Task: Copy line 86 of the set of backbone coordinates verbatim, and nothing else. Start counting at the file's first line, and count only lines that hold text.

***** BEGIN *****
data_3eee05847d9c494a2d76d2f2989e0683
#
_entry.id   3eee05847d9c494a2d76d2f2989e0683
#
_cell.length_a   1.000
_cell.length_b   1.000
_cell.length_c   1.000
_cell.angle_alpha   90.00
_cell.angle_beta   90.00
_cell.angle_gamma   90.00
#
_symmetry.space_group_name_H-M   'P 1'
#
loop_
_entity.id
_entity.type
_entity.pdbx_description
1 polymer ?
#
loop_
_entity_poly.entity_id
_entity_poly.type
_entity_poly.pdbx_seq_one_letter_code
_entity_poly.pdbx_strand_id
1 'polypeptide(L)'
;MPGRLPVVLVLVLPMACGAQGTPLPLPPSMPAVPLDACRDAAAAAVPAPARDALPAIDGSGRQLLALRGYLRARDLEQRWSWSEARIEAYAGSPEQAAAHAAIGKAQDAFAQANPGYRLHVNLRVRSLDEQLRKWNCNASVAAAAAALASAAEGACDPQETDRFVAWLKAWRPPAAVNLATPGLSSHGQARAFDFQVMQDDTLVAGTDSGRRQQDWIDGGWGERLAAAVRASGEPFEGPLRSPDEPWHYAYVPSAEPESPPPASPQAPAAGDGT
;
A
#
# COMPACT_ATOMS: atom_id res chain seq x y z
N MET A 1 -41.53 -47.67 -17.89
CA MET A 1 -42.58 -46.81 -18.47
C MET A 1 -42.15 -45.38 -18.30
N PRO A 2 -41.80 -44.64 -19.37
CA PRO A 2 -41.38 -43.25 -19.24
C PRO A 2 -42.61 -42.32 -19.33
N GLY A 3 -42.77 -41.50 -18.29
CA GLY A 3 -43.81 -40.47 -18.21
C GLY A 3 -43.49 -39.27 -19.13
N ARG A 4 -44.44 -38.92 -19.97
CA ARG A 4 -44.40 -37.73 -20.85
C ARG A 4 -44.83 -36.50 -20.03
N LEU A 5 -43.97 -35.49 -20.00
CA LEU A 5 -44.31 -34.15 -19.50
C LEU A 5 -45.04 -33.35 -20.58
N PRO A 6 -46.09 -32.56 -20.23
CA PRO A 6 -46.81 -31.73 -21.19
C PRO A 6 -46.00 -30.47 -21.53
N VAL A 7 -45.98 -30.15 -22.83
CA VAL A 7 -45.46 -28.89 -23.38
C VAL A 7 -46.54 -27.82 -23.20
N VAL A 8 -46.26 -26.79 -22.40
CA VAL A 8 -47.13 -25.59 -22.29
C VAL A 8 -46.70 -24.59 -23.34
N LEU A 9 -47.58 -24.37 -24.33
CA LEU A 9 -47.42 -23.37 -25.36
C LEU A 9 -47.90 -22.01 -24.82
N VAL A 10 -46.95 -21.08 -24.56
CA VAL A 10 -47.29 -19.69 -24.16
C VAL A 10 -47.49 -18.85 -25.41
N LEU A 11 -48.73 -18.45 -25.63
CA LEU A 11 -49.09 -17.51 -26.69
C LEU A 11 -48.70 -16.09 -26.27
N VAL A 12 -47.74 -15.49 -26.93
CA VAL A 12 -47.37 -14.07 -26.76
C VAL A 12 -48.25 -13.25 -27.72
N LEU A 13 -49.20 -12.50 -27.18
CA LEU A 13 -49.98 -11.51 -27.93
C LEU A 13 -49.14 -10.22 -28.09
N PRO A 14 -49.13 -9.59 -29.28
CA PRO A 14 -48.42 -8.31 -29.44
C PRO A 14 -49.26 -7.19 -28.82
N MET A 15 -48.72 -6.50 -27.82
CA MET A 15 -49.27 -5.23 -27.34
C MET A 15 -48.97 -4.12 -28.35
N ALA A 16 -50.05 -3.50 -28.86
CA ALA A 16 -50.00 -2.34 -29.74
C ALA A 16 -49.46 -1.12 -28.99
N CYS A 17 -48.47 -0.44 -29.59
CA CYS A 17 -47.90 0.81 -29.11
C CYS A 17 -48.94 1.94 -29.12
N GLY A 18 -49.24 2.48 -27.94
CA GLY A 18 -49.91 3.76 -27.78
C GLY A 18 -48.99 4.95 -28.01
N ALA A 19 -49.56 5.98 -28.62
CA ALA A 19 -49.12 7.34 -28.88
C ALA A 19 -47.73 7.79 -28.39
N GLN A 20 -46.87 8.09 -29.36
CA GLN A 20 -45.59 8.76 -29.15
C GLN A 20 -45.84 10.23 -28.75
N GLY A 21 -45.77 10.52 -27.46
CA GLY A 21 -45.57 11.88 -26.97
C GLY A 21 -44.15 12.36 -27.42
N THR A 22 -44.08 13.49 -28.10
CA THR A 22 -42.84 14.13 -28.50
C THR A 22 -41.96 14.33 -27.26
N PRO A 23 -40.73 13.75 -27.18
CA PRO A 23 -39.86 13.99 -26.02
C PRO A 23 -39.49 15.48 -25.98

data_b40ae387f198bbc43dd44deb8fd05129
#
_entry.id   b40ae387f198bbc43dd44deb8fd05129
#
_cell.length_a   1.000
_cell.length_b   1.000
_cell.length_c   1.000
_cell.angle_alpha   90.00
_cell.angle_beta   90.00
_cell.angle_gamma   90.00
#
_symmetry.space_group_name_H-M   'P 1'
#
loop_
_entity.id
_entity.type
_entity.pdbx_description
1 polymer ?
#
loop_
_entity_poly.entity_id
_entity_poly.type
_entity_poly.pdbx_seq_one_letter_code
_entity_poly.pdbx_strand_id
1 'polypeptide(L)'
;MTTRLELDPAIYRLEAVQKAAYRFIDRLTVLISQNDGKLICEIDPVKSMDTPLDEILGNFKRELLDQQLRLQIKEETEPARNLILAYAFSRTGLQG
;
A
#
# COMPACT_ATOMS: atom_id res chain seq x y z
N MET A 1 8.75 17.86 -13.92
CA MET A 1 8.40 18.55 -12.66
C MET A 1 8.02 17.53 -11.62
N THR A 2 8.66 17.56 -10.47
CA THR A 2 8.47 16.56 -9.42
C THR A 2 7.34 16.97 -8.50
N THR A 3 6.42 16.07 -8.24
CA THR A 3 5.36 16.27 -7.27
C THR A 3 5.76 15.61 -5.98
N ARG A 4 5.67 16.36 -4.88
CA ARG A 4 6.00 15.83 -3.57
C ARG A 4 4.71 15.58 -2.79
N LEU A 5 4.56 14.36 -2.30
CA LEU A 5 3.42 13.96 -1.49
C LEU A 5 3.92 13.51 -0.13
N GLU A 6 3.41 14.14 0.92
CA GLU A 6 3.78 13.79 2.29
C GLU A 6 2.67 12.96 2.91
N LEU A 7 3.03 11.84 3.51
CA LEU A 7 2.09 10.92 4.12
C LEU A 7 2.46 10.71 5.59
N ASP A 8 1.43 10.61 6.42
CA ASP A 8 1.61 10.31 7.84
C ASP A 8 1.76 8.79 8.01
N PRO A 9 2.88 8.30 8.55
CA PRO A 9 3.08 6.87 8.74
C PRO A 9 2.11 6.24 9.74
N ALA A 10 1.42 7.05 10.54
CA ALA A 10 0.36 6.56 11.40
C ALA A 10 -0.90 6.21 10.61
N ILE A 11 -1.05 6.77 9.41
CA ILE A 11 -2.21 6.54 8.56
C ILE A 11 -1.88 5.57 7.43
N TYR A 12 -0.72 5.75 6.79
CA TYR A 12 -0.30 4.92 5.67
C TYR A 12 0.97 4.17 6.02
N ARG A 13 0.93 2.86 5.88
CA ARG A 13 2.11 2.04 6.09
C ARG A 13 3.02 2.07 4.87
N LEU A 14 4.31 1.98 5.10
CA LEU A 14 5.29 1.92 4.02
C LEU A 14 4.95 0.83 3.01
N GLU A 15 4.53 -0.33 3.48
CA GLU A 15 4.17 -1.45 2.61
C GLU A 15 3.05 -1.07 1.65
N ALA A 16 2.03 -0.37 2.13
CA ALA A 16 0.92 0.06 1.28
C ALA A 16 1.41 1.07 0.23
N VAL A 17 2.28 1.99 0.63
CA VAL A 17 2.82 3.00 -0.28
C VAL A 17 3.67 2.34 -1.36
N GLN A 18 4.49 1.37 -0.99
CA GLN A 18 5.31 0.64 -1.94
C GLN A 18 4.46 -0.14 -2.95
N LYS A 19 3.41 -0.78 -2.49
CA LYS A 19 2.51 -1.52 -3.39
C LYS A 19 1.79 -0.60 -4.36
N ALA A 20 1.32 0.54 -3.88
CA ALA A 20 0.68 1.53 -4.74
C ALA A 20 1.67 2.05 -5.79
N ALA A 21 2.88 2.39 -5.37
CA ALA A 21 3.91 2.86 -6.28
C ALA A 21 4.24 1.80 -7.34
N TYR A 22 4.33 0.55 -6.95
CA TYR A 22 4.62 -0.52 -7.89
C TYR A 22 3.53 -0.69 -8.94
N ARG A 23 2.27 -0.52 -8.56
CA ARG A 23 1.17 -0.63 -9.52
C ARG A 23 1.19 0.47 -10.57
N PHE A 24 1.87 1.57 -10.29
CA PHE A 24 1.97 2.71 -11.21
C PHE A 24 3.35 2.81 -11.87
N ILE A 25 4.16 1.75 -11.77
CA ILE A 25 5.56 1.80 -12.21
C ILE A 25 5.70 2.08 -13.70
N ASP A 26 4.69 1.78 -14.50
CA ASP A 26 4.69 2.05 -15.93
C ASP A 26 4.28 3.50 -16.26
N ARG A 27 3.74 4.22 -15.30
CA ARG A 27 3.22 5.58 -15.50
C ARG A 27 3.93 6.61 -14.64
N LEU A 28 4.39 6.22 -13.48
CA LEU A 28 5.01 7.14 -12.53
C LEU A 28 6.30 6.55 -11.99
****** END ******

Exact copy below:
CA ALA A 19 -49.12 7.34 -28.88